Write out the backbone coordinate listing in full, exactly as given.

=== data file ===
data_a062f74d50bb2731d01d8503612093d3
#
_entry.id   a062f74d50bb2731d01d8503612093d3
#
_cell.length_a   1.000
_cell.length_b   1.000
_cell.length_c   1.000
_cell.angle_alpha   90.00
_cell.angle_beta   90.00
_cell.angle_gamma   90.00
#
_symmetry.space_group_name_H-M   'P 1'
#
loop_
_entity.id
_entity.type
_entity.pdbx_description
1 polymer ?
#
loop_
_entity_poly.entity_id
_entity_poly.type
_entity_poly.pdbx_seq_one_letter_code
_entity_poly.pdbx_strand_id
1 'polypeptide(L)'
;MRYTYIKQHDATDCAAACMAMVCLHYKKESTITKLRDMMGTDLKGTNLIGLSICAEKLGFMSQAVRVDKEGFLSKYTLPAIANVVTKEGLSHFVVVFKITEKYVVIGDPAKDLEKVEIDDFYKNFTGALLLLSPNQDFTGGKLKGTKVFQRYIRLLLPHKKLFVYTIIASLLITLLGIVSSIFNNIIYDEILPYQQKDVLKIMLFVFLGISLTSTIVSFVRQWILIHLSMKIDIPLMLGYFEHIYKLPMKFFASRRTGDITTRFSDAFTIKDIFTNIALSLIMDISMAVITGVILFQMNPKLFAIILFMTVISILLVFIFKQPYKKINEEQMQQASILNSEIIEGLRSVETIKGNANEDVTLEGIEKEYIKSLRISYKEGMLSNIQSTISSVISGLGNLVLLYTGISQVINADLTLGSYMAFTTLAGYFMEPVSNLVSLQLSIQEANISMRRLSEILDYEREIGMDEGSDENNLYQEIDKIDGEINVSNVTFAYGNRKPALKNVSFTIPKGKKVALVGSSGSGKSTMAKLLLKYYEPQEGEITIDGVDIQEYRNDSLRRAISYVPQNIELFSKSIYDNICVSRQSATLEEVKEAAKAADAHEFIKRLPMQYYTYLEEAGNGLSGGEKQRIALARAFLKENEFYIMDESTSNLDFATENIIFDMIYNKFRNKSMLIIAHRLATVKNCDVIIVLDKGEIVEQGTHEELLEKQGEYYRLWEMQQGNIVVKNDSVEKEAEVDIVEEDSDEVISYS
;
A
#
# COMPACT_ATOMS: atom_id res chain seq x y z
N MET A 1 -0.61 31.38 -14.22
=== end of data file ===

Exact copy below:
data_a062f74d50bb2731d01d8503612093d3
#
_entry.id   a062f74d50bb2731d01d8503612093d3
#
_cell.length_a   1.000
_cell.length_b   1.000
_cell.length_c   1.000
_cell.angle_alpha   90.00
_cell.angle_beta   90.00
_cell.angle_gamma   90.00
#
_symmetry.space_group_name_H-M   'P 1'
#
loop_
_entity.id
_entity.type
_entity.pdbx_description
1 polymer ?
#
loop_
_entity_poly.entity_id
_entity_poly.type
_entity_poly.pdbx_seq_one_letter_code
_entity_poly.pdbx_strand_id
1 'polypeptide(L)'
;MRYTYIKQHDATDCAAACMAMVCLHYKKESTITKLRDMMGTDLKGTNLIGLSICAEKLGFMSQAVRVDKEGFLSKYTLPAIANVVTKEGLSHFVVVFKITEKYVVIGDPAKDLEKVEIDDFYKNFTGALLLLSPNQDFTGGKLKGTKVFQRYIRLLLPHKKLFVYTIIASLLITLLGIVSSIFNNIIYDEILPYQQKDVLKIMLFVFLGISLTSTIVSFVRQWILIHLSMKIDIPLMLGYFEHIYKLPMKFFASRRTGDITTRFSDAFTIKDIFTNIALSLIMDISMAVITGVILFQMNPKLFAIILFMTVISILLVFIFKQPYKKINEEQMQQASILNSEIIEGLRSVETIKGNANEDVTLEGIEKEYIKSLRISYKEGMLSNIQSTISSVISGLGNLVLLYTGISQVINADLTLGSYMAFTTLAGYFMEPVSNLVSLQLSIQEANISMRRLSEILDYEREIGMDEGSDENNLYQEIDKIDGEINVSNVTFAYGNRKPALKNVSFTIPKGKKVALVGSSGSGKSTMAKLLLKYYEPQEGEITIDGVDIQEYRNDSLRRAISYVPQNIELFSKSIYDNICVSRQSATLEEVKEAAKAADAHEFIKRLPMQYYTYLEEAGNGLSGGEKQRIALARAFLKENEFYIMDESTSNLDFATENIIFDMIYNKFRNKSMLIIAHRLATVKNCDVIIVLDKGEIVEQGTHEELLEKQGEYYRLWEMQQGNIVVKNDSVEKEAEVDIVEEDSDEVISYS
;
A
#
# COMPACT_ATOMS: atom_id res chain seq x y z
N MET A 1 -0.61 31.38 -14.22